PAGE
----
Redd could be new coach Bill O'Brien's most valuable player - if he stays. The tailback had seven rushing touchdowns last season, and averaged 95.5 yards per game on the ground as Penn State finished 9-4.
The junior with the dazzling open-field spin move visited Southern California over the weekend. Another good season could have Redd thinking about leaving for the NFL a year early.
A person familiar with Redd's decision said the running back was returning from California on Monday and could make his decision as early as Tuesday. The person requested anonymity because no one was authorized to speak for Redd.
Most players in attendance said they hoped Redd and other teammates considering leaving would stay, but that they would honor their choices either way.
Redd's "a man and he's going to make the right decision," said Zordich, who opens up running lanes for the tailback.
Tight end Garry Gilliam acknowledged guys such as Redd and linebacker Khairi Fortt, another player considering a transfer, had tough decisions.
"Each player came here for different reasons and with different objectives," Gilliam said. "When it comes down to it, I'd like them to stay, but if they don't I'll respect their decisions."
Two players have already departed.
On Monday, backup safety Tim Buckley, a former walk-on, became the first player to transfer, returning to his native North Carolina to play for North Carolina State. Penn State also confirmed Monday that former starting quarterback Rob Bolden had left the team, though the demoted signal-caller was given the OK to consider other schools before the NCAA meted out its punishments.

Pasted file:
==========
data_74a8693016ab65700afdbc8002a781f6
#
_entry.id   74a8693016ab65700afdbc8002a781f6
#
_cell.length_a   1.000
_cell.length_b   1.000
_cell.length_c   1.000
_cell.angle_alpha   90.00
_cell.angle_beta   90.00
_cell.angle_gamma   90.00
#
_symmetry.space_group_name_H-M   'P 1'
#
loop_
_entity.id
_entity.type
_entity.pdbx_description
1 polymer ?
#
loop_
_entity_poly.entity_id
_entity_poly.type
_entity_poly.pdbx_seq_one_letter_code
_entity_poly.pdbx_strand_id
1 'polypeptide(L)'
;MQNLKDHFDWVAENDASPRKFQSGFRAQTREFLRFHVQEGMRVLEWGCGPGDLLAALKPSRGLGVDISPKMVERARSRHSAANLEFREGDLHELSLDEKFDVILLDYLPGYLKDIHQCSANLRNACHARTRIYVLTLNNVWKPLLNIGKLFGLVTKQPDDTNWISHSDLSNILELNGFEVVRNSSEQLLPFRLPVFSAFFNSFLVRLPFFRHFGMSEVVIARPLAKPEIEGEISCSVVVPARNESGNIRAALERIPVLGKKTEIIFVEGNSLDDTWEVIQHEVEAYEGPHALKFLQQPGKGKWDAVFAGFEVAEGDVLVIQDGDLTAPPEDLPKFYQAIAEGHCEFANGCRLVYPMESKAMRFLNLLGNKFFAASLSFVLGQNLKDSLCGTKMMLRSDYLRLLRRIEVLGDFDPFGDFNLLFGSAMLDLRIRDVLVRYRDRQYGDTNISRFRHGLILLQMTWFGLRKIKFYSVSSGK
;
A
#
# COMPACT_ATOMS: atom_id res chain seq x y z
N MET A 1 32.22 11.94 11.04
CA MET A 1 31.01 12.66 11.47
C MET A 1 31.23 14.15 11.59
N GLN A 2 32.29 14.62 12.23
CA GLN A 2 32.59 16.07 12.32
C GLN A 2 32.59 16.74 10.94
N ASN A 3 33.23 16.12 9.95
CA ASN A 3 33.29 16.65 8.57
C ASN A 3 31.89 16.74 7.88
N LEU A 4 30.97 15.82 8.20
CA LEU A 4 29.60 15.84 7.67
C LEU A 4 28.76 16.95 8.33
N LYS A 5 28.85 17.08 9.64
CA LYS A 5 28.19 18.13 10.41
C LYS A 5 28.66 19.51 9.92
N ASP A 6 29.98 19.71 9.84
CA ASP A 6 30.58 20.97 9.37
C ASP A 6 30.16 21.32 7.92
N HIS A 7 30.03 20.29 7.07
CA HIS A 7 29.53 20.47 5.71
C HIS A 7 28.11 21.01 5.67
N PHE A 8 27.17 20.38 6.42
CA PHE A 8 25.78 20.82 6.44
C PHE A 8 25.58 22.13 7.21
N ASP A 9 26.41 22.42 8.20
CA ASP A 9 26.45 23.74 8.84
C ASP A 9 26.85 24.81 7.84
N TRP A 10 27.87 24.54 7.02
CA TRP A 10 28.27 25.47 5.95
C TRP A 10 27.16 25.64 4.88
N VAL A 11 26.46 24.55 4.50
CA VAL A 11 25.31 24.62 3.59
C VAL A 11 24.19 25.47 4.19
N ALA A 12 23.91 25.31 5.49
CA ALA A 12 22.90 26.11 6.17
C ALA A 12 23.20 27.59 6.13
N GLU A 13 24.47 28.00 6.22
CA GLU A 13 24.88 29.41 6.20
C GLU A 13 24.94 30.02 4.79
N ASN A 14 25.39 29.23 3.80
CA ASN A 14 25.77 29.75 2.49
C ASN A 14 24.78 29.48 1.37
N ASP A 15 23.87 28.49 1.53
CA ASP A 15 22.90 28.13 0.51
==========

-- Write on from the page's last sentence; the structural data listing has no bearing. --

Still, the majority of O'Brien's core players appear to be sticking with Penn State, determined to weather out what could be a stormy season for the program.
It's the difficulty facing players that prompted former Nittany Lions Keith Conlin and Tim Sweeney to organize the rally.
"People are just happy to come up here and have something to cheer about finally," said Conlin, who broadcasted the online radio show he hosts with Sweeney at the event. Both are local businessmen. "How long has it been since they had something to cheer about around here?"
Local businesses provided coffee and doughnuts. After players arrived, fans streamed on to the practice field to watch workouts - something that rarely happened during Paterno's tenure.
Most downtown businesses are displaying "Proud to Support Penn State Football" signs on windows. Some stores have started selling shirts with the slogan "Billieve," playing off of O'Brien's first name.
Sweeney also heads the Penn State Football Lettermen's club, and at least 260 former players are expected to attend a team meeting later Tuesday night in another show of support for current Nittany Lions.
"These kids they've been fighting an uphill battle for eight months, and it's nothing that they did," Conlin said. "We want to let them know that we have their backs. We're not going to leave them and run away."